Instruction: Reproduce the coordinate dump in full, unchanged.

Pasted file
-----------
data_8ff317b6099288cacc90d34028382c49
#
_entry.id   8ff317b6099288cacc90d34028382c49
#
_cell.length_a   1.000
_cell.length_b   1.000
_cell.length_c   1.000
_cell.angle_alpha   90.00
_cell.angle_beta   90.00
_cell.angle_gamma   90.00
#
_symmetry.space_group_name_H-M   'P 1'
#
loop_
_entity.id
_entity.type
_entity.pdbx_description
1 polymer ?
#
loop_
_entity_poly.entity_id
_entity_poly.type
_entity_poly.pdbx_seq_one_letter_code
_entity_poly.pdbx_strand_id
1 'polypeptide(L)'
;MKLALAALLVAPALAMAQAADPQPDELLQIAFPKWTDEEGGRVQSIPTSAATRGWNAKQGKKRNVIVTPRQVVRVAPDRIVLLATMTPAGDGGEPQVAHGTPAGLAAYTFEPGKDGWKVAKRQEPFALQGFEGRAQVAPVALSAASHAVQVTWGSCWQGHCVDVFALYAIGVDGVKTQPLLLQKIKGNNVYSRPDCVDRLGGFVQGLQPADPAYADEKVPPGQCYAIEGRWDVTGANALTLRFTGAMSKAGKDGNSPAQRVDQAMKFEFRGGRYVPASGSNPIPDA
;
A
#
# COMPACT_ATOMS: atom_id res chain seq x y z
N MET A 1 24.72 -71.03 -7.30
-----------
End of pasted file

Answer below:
data_8ff317b6099288cacc90d34028382c49
#
_entry.id   8ff317b6099288cacc90d34028382c49
#
_cell.length_a   1.000
_cell.length_b   1.000
_cell.length_c   1.000
_cell.angle_alpha   90.00
_cell.angle_beta   90.00
_cell.angle_gamma   90.00
#
_symmetry.space_group_name_H-M   'P 1'
#
loop_
_entity.id
_entity.type
_entity.pdbx_description
1 polymer ?
#
loop_
_entity_poly.entity_id
_entity_poly.type
_entity_poly.pdbx_seq_one_letter_code
_entity_poly.pdbx_strand_id
1 'polypeptide(L)'
;MKLALAALLVAPALAMAQAADPQPDELLQIAFPKWTDEEGGRVQSIPTSAATRGWNAKQGKKRNVIVTPRQVVRVAPDRIVLLATMTPAGDGGEPQVAHGTPAGLAAYTFEPGKDGWKVAKRQEPFALQGFEGRAQVAPVALSAASHAVQVTWGSCWQGHCVDVFALYAIGVDGVKTQPLLLQKIKGNNVYSRPDCVDRLGGFVQGLQPADPAYADEKVPPGQCYAIEGRWDVTGANALTLRFTGAMSKAGKDGNSPAQRVDQAMKFEFRGGRYVPASGSNPIPDA
;
A
#
# COMPACT_ATOMS: atom_id res chain seq x y z
N MET A 1 24.72 -71.03 -7.30